• Bianca Vinther

Do you Antwerp?

Impressions from my weekend trip to the city of Antwerp (19-21 November 2021).


Photography of a massive glass building in the port of Antwerp
Antwerp Port House. Courtesy of Pexels.com

Today I’d like to share with you some thoughts and impressions from my weekend trip to the amazing city of Antwerp (Dutch Antwerpen, French Anvers) in Flanders, Belgium. I’m a big fan of this place, for Antwerp has it all: culture (LOTS!), visual arts (in the veins), fashion (wow!), diversity (the epitome), history (monumental). You name it, Antwerp has got you covered.


Flanders has it in its DNA, Antwerp in particular: vibrancy and creative effervescence. Without the slightest doubt, Antwerp is a breeding ground for art and culture. Because it’s got the DNA of the Flemish artists and collectors.


My relationship with Antwerp


I’ve been to Antwerp countless times as a teenager and an adult. I recall the days my husband and I walked up and down its streets in search of the perfect wedding dress and rings. And Antwerp didn’t disappoint us: we found the best designer for my bridal gown and the right jeweller for our wedding rings. So, yes, I’m happy to admit it: I’m attached to Antwerp. And I’ll always be.

This time I was invited by The Phoebus Foundation to participate in an international conference on archaeological textiles from Egypt, where I used to be an active member and co-author of an outstanding publication on so-called Coptic textiles (if you’d like to find out more about this topic hit About). It was lovely to see my friends – researchers and textile collectors from Belgium and to revisit some of the places I love in Antwerp, where I always find art inspiration and a lot of joy.


I’m not going to write here either about the stunning Rubens House (Flemish Rubenshuis) because this palazzetto in the heart of Antwerp is too well-known and richly documented, or about the largest Belgian chocolate museum in the world (which is called Chocolate Nation and is definitely worth a visit, by the way). I prefer to take you to the outskirts of Antwerp and introduce you to a not-so-well-known jewel.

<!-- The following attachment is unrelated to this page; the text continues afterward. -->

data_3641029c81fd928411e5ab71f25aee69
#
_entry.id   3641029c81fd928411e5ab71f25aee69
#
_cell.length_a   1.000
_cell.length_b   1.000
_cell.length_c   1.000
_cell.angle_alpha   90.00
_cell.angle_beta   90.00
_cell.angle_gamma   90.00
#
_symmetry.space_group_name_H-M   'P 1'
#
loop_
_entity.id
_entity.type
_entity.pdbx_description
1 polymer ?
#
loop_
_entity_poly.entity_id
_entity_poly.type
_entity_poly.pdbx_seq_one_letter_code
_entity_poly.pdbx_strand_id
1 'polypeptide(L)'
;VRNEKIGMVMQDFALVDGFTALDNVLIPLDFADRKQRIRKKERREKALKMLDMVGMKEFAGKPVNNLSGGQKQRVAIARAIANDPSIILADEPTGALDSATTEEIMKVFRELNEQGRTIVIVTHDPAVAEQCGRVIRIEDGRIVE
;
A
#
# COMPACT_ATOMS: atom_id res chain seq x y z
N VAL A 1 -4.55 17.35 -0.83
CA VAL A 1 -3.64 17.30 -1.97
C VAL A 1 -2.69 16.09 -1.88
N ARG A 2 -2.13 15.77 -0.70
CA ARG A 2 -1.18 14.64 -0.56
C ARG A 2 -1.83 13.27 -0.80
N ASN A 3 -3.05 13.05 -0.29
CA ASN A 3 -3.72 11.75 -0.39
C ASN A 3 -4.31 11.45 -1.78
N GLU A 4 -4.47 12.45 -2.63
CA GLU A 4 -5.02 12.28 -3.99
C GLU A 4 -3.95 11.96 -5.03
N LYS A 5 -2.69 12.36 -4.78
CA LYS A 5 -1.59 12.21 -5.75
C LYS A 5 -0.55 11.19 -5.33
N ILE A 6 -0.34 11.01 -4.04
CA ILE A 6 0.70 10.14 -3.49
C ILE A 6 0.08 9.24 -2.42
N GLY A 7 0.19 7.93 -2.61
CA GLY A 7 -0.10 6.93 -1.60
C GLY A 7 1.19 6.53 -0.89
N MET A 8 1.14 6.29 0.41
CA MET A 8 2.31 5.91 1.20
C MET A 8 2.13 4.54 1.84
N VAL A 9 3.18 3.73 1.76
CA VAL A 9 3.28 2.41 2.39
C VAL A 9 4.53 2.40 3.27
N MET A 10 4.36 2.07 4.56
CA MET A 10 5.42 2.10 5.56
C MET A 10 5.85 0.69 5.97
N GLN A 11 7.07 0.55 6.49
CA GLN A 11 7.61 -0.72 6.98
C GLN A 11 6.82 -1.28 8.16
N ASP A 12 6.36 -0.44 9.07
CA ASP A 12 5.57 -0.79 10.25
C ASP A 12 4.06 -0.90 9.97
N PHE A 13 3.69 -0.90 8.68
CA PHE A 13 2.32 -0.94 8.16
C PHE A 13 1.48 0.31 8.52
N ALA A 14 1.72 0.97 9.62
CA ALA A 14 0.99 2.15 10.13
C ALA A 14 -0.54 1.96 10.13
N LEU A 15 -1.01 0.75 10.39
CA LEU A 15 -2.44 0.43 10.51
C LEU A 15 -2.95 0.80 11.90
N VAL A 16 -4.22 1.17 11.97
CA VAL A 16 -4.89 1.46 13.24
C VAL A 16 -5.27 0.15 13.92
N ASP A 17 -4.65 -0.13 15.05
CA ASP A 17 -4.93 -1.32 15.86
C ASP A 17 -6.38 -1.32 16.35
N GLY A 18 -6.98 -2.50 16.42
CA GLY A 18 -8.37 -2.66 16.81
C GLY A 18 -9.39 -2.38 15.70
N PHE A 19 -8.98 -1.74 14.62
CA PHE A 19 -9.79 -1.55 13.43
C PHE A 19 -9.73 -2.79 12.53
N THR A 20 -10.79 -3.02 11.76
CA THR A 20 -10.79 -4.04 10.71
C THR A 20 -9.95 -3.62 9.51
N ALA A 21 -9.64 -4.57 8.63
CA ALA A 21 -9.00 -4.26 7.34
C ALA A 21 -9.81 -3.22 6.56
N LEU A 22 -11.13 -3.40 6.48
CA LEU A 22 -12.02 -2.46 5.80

The Middelheim Museum


Here’s a glance into the Middelheim Museum, a place where art and nature interact, flow into each other, and reciprocally transform themselves in a myriad of ways. In the Middelheim Museum’s so-called Art Park, modern and contemporary sculptures populate a 30-hectare forest. Water and various types of trees, bushes, flowers, birds, and insects engage in a perpetual exchange with beautiful man-made artworks.



In this enchanted forest, the distinction between art and nature becomes superfluous. In other words, you cannot tell where nature ends and art begins. Yes, in the Middelheim Museum you cannot simply differentiate between nature and art. This vast sculpture park offers you a unique experience of a different reality that comes to view when works of art and nature complement and mirror each other in a never-ending flow.